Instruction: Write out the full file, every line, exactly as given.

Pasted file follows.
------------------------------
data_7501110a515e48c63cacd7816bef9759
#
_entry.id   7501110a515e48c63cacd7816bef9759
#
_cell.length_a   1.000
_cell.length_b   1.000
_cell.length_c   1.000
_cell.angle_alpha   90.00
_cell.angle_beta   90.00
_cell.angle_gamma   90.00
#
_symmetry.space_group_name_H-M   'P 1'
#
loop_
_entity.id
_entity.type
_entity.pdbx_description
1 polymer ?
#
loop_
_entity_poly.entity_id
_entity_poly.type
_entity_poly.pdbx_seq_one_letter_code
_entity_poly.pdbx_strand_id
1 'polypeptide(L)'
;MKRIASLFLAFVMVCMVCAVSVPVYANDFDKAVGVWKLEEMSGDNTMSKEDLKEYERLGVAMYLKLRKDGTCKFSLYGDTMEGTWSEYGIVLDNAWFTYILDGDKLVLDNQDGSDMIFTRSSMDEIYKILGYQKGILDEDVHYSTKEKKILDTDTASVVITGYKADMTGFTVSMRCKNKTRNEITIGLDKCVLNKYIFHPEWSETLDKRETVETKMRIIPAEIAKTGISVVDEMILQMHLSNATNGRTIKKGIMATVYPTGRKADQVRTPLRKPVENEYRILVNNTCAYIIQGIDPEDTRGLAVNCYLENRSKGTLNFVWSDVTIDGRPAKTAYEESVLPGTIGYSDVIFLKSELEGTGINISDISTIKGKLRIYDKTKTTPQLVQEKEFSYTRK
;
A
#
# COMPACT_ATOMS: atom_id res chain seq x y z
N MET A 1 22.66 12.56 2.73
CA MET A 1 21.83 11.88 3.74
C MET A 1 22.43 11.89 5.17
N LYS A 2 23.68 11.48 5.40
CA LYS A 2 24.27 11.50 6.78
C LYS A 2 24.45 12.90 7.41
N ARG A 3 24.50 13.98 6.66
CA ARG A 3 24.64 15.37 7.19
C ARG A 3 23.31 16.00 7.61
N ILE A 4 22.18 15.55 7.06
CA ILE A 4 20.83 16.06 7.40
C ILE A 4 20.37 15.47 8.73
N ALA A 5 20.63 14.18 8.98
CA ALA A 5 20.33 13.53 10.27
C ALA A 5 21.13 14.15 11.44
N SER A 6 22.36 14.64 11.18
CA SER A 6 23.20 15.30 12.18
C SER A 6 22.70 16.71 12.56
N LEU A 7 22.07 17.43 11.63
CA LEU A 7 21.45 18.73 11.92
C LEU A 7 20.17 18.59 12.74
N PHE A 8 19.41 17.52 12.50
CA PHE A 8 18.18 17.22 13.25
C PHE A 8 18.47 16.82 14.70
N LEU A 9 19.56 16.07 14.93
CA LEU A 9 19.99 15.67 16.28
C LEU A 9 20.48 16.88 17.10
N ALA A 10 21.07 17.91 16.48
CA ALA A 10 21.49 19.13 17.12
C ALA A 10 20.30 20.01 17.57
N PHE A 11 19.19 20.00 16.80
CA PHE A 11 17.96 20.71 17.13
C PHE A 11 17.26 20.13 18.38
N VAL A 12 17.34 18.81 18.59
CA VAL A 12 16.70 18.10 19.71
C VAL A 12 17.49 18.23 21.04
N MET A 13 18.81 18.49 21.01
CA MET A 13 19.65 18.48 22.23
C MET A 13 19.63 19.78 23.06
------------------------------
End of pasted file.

data_7501110a515e48c63cacd7816bef9759
#
_entry.id   7501110a515e48c63cacd7816bef9759
#
_cell.length_a   1.000
_cell.length_b   1.000
_cell.length_c   1.000
_cell.angle_alpha   90.00
_cell.angle_beta   90.00
_cell.angle_gamma   90.00
#
_symmetry.space_group_name_H-M   'P 1'
#
loop_
_entity.id
_entity.type
_entity.pdbx_description
1 polymer ?
#
loop_
_entity_poly.entity_id
_entity_poly.type
_entity_poly.pdbx_seq_one_letter_code
_entity_poly.pdbx_strand_id
1 'polypeptide(L)'
;MKRIASLFLAFVMVCMVCAVSVPVYANDFDKAVGVWKLEEMSGDNTMSKEDLKEYERLGVAMYLKLRKDGTCKFSLYGDTMEGTWSEYGIVLDNAWFTYILDGDKLVLDNQDGSDMIFTRSSMDEIYKILGYQKGILDEDVHYSTKEKKILDTDTASVVITGYKADMTGFTVSMRCKNKTRNEITIGLDKCVLNKYIFHPEWSETLDKRETVETKMRIIPAEIAKTGISVVDEMILQMHLSNATNGRTIKKGIMATVYPTGRKADQVRTPLRKPVENEYRILVNNTCAYIIQGIDPEDTRGLAVNCYLENRSKGTLNFVWSDVTIDGRPAKTAYEESVLPGTIGYSDVIFLKSELEGTGINISDISTIKGKLRIYDKTKTTPQLVQEKEFSYTRK
;
A
#
# COMPACT_ATOMS: atom_id res chain seq x y z
N MET A 1 22.66 12.56 2.73
CA MET A 1 21.83 11.88 3.74
C MET A 1 22.43 11.89 5.17
N LYS A 2 23.68 11.48 5.40
CA LYS A 2 24.27 11.50 6.78
C LYS A 2 24.45 12.90 7.41
N ARG A 3 24.50 13.98 6.66
CA ARG A 3 24.64 15.37 7.19
C ARG A 3 23.31 16.00 7.61
N ILE A 4 22.18 15.55 7.06
CA ILE A 4 20.83 16.06 7.40
C ILE A 4 20.37 15.47 8.73
N ALA A 5 20.63 14.18 8.98
CA ALA A 5 20.33 13.53 10.27
C ALA A 5 21.13 14.15 11.44
N SER A 6 22.36 14.64 11.18
CA SER A 6 23.20 15.30 12.18
C SER A 6 22.70 16.71 12.56
N LEU A 7 22.07 17.43 11.63
CA LEU A 7 21.45 18.73 11.92
C LEU A 7 20.17 18.59 12.74
N PHE A 8 19.41 17.52 12.50
CA PHE A 8 18.18 17.22 13.25
C PHE A 8 18.47 16.82 14.70
N LEU A 9 19.56 16.07 14.93
CA LEU A 9 19.99 15.67 16.28
C LEU A 9 20.48 16.88 17.10
N ALA A 10 21.07 17.91 16.48
CA ALA A 10 21.49 19.13 17.12
C ALA A 10 20.30 20.01 17.57
N PHE A 11 19.19 20.00 16.80
CA PHE A 11 17.96 20.71 17.13
C PHE A 11 17.26 20.13 18.38
N VAL A 12 17.34 18.81 18.59
CA VAL A 12 16.70 18.10 19.71
C VAL A 12 17.49 18.23 21.04
N MET A 13 18.81 18.49 21.01
CA MET A 13 19.65 18.48 22.23
C MET A 13 19.63 19.78 23.06